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Finite Math 105 Final
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Terms in this set (53)
Conjecture or Hypothesis
Prediction made based on specific observations
Inductive Reasoning
The process of reasoning to a general conclusion through observation of specific cases
Deductive Reasoning
The process of reasoning that is used to prove a conjecture
Counterexample
Special case that satisfies the conditions of a conjecture but gives different results
Natural Numbers or Counting Numbers
Any number starting from the number 1
Problem Solving Guidelines
1. Understand the problem
2. Devise a plan to solve the problem
3. Carry out the plan
4. Check the results
Set
Collection of objects. The objects are called elements or members of the set
Well Defined Set
Set of which content can be clearly determined
Roster Form
List the elements of the set inside a pair of brackets
Ex. A={Mon, Tues, Wed, Thur, Fri, Sat, Sun}
Set-Builder Notation
Used to express common properties of the elements in a set
Ex. B={x/x has property P}
Element
Set cannot be an element of a set.
Any number inside a set
Symbol is an ∈
Finite Set
A set that contains no element OR the number of elements in the set is a natural number (you can count the number of elements)
Equivalent Set
Set A is equivalent to set B if and only if A and B have the same cardinality (n(A)=n(B))
Universal Set (universe, U)
Set that contains all elements pertaining to a discussion
Cardinal Number (cardinality)
Number of elements in a set
Notation is n( )
Empty Set (Null Set)
Set that contains no element
Symbol is { } or ᴓ
C={ᴓ} is not an empty set n(C)=1
Subset
Set A is a subset of set B if all elements of A are elements of B
Symbol is ⊆
# of subsets= 2 to the nth power
Proper Subset
Set A is a proper subset of set B if A is a subset of B (A⊆B) and A is "smaller than" B
The notation is ⊂
# of proper subsets= 2 to the nth power subtracted by 1
Complement of Set A
Set of all elements in the universal set but not in A
The notation is A ́ (read A-prime)
For any set A, (A ́) ́=A
Intersection of Two Sets A and B
Set of all elements that belong to both set A AND set B
The notation is A ∩ B (read A "inter" B)
Also means "in common"
Union of Two Sets A and B
Set of all elements belonging to set A, OR set B, or to both sets
The symbol is ∪
Also means "combine"
Disjoint Sets
Sets that have no elements in common
A∩B= ∅
For any set A, A∩A ́= ∅ or { } A and A ́ are disjoint
Union Rule for Sets
n(A∪B)=n(A)+n(B)-n(A∩B)
Venn Diagrams
Start with intermost
Procedure to Change a Decimal to Percent
1. Multiply by 100
2. Add a percent sign
Procedure to Change a Fraction to a Percent Number
1. Divide numerator by denominator (obtain quotient)
2. Multiply by 100
3.Add percent sign
Procedure to Change a Percent to a Decimal Number
1. Divide the number by 100
2. Remove the percent
Percent Change
Amount in Latest Period minus Amount in Previous Period divided by Amount in Previous Period
Percent Markup (on Dealers Cost)
Selling Price minus Dealer's Cost divided by Dealer's Cost
Experiment
Activity or occurrence with an observable results
Trial
A repetition of an experiment
Outcomes
Possible results of an experiment
Sample Space (S)
Set of all possible outcomes of an experiment
Event
Sub-collection of the outcomes of an experiment
Empirical Probability (of and event E)
Relative frequency of occurrence of that event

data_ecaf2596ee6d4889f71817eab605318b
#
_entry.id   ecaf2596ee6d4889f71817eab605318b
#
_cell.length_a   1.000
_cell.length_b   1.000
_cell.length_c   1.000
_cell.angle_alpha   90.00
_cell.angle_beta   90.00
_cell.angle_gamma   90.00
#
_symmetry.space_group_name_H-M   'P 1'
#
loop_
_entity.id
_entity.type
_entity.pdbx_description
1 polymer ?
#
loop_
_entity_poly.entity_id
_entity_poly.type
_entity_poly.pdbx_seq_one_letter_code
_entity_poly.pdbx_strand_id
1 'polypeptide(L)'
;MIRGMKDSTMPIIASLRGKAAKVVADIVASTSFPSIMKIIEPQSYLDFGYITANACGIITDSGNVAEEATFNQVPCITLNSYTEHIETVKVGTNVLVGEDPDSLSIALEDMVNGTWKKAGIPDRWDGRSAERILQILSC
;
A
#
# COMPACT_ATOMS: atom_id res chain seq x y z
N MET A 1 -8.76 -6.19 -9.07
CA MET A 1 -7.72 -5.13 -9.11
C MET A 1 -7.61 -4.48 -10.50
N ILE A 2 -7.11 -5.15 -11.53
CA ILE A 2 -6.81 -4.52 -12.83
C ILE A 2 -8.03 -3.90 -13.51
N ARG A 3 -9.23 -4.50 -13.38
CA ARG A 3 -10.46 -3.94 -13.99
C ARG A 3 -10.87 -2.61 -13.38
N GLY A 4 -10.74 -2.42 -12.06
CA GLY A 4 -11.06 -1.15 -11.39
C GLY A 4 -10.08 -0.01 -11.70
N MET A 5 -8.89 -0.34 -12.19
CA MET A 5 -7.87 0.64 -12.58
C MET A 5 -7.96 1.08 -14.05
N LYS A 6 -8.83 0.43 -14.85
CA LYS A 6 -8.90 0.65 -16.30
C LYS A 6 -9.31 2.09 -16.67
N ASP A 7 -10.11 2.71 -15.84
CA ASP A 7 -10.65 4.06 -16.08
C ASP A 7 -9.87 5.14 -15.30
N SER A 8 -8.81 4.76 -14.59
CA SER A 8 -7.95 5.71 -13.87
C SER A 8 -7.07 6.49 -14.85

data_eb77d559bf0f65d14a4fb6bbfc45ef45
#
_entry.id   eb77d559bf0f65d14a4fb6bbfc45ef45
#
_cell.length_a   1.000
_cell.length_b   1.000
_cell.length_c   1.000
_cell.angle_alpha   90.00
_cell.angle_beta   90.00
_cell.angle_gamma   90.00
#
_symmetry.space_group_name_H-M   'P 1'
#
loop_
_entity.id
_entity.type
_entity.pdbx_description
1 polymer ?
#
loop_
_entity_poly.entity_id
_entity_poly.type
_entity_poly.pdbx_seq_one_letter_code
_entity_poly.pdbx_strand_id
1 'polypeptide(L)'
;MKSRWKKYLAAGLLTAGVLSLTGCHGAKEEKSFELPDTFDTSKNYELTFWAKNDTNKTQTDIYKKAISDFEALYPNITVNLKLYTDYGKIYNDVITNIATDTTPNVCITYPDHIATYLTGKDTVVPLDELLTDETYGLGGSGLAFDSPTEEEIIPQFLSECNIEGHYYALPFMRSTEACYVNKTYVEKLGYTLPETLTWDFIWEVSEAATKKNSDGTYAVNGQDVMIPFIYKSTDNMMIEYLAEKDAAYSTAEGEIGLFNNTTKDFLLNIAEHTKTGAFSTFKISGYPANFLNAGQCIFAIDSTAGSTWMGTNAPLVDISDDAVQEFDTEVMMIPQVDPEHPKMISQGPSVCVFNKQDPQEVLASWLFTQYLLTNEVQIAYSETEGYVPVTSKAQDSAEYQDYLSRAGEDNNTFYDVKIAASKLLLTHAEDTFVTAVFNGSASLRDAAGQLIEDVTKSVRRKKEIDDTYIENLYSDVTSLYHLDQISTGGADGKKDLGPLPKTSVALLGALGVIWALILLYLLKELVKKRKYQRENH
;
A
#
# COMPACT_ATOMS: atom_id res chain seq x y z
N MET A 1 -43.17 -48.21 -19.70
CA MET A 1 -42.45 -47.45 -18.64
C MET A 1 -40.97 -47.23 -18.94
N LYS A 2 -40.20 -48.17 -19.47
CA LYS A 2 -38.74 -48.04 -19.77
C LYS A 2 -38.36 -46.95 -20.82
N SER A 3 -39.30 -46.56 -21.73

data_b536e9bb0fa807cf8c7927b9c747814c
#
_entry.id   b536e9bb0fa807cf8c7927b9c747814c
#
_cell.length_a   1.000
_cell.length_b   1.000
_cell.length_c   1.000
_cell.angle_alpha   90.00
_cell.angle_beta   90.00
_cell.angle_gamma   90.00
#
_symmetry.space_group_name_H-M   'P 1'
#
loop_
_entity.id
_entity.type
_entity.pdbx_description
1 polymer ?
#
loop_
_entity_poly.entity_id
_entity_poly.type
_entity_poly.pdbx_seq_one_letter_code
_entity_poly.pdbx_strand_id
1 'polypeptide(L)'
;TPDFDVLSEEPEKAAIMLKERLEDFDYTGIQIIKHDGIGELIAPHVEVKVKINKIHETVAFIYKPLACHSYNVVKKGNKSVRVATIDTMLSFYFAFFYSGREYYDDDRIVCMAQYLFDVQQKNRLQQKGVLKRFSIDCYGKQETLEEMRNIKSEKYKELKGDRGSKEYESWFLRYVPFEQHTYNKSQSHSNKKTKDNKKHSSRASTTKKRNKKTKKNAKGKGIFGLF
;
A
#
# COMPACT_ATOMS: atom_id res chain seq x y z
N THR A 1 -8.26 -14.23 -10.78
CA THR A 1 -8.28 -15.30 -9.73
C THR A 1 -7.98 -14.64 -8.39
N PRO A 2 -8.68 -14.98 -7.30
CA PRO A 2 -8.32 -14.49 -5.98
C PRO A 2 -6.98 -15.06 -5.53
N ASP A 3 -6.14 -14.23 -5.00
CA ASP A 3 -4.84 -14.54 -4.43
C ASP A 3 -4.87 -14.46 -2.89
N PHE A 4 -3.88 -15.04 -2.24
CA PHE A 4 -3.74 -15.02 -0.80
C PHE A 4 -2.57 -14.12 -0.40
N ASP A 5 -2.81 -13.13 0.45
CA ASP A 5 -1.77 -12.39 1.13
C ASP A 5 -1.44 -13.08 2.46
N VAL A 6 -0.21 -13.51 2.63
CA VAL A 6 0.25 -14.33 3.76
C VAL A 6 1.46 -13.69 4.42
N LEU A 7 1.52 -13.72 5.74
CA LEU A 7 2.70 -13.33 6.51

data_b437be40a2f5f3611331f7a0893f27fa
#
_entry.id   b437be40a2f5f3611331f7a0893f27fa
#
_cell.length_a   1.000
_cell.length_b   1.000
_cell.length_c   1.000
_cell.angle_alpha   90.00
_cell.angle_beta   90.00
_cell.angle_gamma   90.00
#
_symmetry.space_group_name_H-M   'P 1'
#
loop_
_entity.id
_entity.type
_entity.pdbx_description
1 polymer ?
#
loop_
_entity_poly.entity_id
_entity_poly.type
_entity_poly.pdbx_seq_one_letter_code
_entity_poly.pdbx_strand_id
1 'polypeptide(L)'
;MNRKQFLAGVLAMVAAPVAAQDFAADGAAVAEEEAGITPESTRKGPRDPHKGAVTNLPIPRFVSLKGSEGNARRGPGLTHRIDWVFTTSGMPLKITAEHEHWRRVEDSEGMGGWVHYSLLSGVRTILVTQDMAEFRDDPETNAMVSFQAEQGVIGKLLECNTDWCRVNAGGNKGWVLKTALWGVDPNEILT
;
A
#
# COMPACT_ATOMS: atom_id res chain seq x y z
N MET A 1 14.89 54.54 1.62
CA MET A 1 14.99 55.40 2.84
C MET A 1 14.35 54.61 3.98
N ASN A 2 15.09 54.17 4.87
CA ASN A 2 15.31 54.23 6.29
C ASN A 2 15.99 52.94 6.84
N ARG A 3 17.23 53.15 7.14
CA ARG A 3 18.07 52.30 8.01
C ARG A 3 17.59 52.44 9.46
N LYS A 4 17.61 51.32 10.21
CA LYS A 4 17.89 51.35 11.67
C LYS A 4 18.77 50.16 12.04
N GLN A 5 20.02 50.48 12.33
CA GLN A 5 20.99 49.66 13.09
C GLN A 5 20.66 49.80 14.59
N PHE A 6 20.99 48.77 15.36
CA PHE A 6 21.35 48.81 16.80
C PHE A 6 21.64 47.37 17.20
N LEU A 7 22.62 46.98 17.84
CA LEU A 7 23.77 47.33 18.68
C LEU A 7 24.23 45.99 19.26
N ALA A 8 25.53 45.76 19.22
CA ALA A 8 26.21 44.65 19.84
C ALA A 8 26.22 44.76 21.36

# of times event E occurred / # of times experiment is performed (frequency-count........relative frequency-percent (in decimal) )
Law (of large numbers)
The relative frequency over the long run is more accurately predictable
Theoretical probability
Obtained through the study of possible outcomes that can occur for a given experiment
Equally likely outcomes
Outcomes that have given the same chance of occurring
P(E)=# of outcomes favorable to E \ # of possible outcomes
Impossible event
If an event cannot occur its probability is 0
Certain event
If an event always occurs its probability is 1
Some important facts about probability
a) impossible event
b) certain event
c) For any event 0≤P(E)≤1 ( every probability is a number between 0 and 1 inclusive)
d) for any given experiment the sum of the probabilities of all possible outcomes is 1
Complement rule for probability
For any event A
P(A)+P(not A)=1 P(not A)=1-P(A)
Compute probabilities from odds
Then odds of event E are a to b
P(E)=a \ a+b P(not E)=b \ a+b
Compute odds from probabilities given P(E)
Odds in favor of E= P(E) \ P(not E)
Odds against E= P(not E) \ P(E)
Expected value
Used to determine the (expected) result of an experiment or business venture over the long run
Expected value formula
P1:probability that event 1 will occur
A1:amount won/lost if event 1 occurs
A1p1+A2p2...+Anpn
Fair price
Amount to be paid that results in an expected value of $0
Expected value+cost to play
Sample point
Each individual outcome in the sample space
Multiplication (or counting) principle
If a first experiment can be performed in M distinct ways, and a second experiment can be performed in N distinct ways, then the sequence of the two experiments in that order can be performed in M•N ways
In general (complement rule)
P(at least once)=1-P(none)
OR problem
In probability event A OR B occurs if event A occurs B occurs or both A and B occur
P(A OR B)=P(A)+P(B)-P(A and B)
Also called addition formula or union rule for probability
OR-Union-U-combine
Mutually exclusive
Two events A and B are mutually exclusive if it is impossible for both events to occur simultaneously
P(A and B)=P(A intersection B)=0
AND problem
In probability event A and B occurs when event A and B occur
P(A AND B)=P(A)•P(B)
(Always assume that event A has happened when computing P(B) )
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